Kittiwakes are such good parents! They each spend roughly the same amount of time on the nest looking after the chick(s), whilst the other goes in search of food. During the day, each bird is away from the nest for about 2 hours and 48 minutes (on average) apparently, searching for food to bring back to feed the hungry mouth, or mouths. There may be one or two chicks, occasionally three.
They have a delightful greeting ceremony when one birds returns to the nest and reinforces its bond with the remaining partner. A short while after the greeting, without any ado, they change round and the other bird flies off.
The chicks get four or five feeds per day on average (data obtained from the Farne Islands) which provides them with up to 125g of fish per day, although this drops off as they approach fledgling. Despite the hard work of the parents, the chicks seem to beg continuously, even when the parent is dozing!
There is a week between the photographs above and below, of birds nesting in an old, disused electrical junction box by Scarborough harbour.
The parents are also very dutiful; one parent is almost always present on the nest until the chick is about 33 days old and a reasonable size. In situations like in Scarborough, where there are greedy Herring gulls living cheek by jowl with kittiwakes, the parent needs to protect the growing chick from being predated.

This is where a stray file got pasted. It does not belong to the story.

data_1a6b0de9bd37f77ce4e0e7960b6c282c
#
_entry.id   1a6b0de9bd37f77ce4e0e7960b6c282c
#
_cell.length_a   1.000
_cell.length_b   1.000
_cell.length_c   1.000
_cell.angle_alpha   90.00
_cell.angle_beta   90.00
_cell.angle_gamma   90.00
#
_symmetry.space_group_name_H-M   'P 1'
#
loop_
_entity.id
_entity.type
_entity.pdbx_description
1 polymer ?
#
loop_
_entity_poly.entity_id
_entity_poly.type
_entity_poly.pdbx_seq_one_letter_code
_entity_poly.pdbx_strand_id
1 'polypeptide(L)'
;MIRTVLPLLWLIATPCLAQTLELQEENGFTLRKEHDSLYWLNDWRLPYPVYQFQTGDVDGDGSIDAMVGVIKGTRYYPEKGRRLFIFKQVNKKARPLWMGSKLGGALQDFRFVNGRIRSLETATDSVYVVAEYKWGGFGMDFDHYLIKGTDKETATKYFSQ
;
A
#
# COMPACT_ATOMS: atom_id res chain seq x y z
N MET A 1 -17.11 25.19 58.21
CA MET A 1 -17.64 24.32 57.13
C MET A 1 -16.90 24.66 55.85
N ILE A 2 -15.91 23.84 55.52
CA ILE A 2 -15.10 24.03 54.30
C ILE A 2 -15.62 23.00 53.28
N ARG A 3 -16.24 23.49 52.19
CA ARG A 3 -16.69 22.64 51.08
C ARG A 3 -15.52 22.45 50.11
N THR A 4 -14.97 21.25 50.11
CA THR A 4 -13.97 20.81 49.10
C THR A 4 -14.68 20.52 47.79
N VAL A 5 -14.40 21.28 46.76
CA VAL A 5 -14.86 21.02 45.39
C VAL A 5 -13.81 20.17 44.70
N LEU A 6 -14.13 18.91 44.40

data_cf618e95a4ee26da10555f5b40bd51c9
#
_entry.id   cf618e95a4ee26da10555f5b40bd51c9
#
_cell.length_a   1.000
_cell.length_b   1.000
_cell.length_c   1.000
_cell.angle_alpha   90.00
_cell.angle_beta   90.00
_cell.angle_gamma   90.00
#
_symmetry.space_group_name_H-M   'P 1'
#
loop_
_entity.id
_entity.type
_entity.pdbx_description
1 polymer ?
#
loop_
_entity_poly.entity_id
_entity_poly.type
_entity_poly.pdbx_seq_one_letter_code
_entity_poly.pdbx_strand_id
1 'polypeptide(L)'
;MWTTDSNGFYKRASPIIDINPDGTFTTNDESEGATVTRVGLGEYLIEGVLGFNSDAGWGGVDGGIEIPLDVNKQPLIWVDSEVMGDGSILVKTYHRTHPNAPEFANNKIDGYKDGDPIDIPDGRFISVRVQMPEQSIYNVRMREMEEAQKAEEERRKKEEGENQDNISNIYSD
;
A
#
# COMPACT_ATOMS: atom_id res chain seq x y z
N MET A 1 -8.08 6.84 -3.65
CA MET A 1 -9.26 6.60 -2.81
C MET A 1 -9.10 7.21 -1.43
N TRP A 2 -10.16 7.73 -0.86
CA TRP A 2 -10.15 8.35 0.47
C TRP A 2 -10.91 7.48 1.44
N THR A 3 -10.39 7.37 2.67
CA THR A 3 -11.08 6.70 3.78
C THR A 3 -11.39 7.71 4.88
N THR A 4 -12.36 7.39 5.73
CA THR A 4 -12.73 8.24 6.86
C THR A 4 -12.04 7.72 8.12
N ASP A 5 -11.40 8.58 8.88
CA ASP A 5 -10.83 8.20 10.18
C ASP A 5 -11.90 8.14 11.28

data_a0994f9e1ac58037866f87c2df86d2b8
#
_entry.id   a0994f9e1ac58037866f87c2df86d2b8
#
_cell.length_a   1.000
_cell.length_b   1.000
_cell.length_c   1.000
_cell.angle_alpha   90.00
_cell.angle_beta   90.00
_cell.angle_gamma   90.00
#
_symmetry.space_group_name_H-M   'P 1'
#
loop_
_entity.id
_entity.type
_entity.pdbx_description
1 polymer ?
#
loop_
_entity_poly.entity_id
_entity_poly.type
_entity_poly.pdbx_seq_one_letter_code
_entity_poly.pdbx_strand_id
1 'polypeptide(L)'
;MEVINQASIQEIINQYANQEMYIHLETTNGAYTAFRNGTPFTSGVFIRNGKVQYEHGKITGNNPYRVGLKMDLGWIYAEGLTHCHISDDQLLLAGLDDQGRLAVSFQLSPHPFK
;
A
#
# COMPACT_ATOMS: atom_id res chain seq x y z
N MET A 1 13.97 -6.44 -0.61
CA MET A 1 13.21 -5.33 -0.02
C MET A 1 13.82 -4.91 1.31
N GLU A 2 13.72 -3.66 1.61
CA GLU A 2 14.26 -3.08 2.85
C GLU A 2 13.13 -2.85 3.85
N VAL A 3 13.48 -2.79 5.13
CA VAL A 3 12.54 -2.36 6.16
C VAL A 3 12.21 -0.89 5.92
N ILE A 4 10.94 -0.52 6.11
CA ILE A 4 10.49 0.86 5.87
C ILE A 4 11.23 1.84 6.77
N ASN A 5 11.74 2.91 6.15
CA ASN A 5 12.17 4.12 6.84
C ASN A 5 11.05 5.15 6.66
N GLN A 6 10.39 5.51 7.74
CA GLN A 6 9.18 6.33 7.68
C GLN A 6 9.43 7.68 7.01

In some sites in Scarborough, including by the lighthouse and on the window sills of the Grand hotel for example, kittiwakes have nests which are very close to where people walk by. They have presumably adapted to the stares and gazes of humans, but the parent birds are occasionally flushed off the nest by a disturbance, but they soon return. Unlike Herring gulls, kittiwake chicks seem better adapted to urban life and don’t seem to fall off their ledges very often!
We are I think, extremely fortunate to have this beautiful bird living with us in Scarborough. I for one, love their iconic call, and relish witnessing their live cycle every year. The fact that they can survive the rigours of the North Atlantic during the winter (see link 1 to previous blog), yet sit on a ledge above a shop every summer, increases my admiration for this remarkable bird.
- Facts and figures taken from: Coulson, John. The kittiwake. A&C Black, 2011.
I am a retired entomologist with a background in quarantine pests and invasive invertebrates. I studied zoology at Imperial College (University of London) and did a PhD on the population dynamics of a cereal aphid (Metopolophium dirhodum) in the UK. I spent 5 years with the British Antarctic Survey studing cold hardiness of Antarctic invertebates and 17 years with the Food and Environment Research Agency. My main interests now are natural history, photography, painting and bird watching.